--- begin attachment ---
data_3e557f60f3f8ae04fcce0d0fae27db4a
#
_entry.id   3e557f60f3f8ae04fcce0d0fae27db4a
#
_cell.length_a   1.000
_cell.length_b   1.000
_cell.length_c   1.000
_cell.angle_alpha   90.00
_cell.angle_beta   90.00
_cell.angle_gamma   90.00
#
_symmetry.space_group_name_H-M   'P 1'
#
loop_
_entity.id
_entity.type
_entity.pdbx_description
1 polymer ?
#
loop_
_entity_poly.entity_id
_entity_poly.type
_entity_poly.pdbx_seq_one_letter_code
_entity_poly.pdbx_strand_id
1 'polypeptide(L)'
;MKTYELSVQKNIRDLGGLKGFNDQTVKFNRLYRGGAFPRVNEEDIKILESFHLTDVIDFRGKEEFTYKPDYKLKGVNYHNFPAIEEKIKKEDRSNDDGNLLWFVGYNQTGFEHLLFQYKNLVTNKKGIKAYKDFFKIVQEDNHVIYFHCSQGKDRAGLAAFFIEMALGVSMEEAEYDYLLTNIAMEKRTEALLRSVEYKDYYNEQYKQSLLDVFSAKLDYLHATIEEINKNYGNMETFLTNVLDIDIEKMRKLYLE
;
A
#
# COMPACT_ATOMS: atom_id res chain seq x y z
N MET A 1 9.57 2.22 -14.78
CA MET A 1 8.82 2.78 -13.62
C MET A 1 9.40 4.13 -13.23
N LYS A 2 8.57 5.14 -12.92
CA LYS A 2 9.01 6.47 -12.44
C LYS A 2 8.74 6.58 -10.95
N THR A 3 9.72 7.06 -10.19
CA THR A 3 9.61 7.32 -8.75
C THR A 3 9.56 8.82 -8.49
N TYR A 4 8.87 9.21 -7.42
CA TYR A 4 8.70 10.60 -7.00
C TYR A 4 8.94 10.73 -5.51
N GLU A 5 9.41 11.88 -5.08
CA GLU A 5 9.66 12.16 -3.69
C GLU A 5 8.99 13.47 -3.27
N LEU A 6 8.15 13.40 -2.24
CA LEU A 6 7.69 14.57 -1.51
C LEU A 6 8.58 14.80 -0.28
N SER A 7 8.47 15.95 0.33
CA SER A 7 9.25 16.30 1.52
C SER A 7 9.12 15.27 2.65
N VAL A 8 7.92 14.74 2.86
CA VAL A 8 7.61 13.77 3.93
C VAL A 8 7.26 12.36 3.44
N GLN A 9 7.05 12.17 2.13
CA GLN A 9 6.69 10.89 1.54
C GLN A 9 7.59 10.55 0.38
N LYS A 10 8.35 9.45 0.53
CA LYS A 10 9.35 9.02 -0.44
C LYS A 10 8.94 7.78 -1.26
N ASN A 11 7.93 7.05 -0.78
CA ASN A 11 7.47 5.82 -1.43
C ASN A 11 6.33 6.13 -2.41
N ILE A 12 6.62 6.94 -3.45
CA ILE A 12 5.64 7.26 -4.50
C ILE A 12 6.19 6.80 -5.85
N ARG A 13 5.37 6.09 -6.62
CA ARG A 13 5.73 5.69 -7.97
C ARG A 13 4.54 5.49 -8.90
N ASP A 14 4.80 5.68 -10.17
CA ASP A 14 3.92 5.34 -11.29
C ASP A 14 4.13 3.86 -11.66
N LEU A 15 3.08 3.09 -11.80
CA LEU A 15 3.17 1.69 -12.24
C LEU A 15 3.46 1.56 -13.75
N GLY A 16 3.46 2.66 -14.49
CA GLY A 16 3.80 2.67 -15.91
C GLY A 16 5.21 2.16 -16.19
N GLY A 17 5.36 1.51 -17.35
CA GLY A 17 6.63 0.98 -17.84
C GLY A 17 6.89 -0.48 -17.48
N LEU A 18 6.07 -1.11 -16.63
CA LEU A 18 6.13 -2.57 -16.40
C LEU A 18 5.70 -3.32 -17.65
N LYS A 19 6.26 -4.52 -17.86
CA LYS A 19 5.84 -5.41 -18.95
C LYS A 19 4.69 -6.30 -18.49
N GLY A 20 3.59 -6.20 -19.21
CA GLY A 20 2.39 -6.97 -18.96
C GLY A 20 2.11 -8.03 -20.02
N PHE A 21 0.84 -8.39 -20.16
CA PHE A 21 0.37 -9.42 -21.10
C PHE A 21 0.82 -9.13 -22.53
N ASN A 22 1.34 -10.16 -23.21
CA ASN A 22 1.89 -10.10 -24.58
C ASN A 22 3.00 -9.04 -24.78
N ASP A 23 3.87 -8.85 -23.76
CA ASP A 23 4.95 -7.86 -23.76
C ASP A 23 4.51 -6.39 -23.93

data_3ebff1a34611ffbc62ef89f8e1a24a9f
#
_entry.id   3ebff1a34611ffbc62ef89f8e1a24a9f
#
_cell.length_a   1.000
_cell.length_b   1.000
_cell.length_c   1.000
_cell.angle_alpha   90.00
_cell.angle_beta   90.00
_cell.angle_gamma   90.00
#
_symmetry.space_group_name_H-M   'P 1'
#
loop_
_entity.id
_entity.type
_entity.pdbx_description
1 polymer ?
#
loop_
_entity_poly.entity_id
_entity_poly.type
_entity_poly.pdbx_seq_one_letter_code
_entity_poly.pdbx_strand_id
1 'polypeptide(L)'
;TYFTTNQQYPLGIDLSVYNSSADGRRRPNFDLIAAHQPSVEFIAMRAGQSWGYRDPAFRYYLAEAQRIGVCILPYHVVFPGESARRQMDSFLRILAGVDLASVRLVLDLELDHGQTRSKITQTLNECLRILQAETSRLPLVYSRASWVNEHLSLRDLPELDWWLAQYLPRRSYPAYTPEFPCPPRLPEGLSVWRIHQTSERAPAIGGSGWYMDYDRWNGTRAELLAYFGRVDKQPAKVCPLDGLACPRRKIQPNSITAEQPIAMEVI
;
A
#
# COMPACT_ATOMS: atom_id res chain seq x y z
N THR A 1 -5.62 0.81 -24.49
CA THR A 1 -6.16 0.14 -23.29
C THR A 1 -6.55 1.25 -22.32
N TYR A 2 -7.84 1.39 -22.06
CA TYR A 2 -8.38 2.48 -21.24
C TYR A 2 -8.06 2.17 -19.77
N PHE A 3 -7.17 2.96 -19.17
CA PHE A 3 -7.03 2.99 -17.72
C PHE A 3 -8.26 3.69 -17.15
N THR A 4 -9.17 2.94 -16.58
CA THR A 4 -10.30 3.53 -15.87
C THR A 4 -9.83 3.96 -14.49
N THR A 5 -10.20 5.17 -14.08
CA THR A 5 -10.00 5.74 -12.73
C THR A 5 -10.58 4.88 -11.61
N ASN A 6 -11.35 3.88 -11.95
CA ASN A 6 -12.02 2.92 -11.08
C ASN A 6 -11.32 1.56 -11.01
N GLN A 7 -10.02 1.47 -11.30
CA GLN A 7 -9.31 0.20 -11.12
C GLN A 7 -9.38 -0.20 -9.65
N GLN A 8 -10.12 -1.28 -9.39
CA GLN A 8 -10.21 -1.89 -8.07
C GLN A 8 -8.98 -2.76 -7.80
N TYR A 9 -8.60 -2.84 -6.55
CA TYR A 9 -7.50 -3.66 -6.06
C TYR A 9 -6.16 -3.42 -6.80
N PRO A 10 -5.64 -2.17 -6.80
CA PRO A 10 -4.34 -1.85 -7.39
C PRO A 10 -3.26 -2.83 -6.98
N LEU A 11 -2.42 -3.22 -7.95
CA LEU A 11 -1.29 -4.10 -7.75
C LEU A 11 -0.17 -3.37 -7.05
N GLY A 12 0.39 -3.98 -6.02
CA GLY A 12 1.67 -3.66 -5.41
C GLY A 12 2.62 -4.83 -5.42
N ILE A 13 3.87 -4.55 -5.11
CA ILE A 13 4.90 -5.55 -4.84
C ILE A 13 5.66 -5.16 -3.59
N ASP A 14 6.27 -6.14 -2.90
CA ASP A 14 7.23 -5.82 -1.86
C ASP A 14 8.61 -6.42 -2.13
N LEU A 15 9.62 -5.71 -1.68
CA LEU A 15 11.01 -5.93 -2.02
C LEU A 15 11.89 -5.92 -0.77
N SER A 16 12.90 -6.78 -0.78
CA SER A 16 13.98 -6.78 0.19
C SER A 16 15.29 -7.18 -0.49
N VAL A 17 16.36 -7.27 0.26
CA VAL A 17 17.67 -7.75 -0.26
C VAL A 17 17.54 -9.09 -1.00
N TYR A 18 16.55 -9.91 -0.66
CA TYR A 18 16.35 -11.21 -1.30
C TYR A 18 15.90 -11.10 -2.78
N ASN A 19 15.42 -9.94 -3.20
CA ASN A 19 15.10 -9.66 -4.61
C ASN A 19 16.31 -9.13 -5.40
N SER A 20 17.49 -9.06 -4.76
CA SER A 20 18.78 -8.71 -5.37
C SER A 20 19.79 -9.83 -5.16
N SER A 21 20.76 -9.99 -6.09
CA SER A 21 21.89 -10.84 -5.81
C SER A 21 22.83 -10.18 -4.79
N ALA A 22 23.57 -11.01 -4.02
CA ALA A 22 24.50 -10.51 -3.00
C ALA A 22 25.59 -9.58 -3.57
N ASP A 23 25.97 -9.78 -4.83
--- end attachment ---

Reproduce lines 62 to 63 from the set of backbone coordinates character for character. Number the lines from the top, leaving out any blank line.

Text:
CA ASN A 11 7.47 5.82 -1.43
C ASN A 11 6.33 6.13 -2.41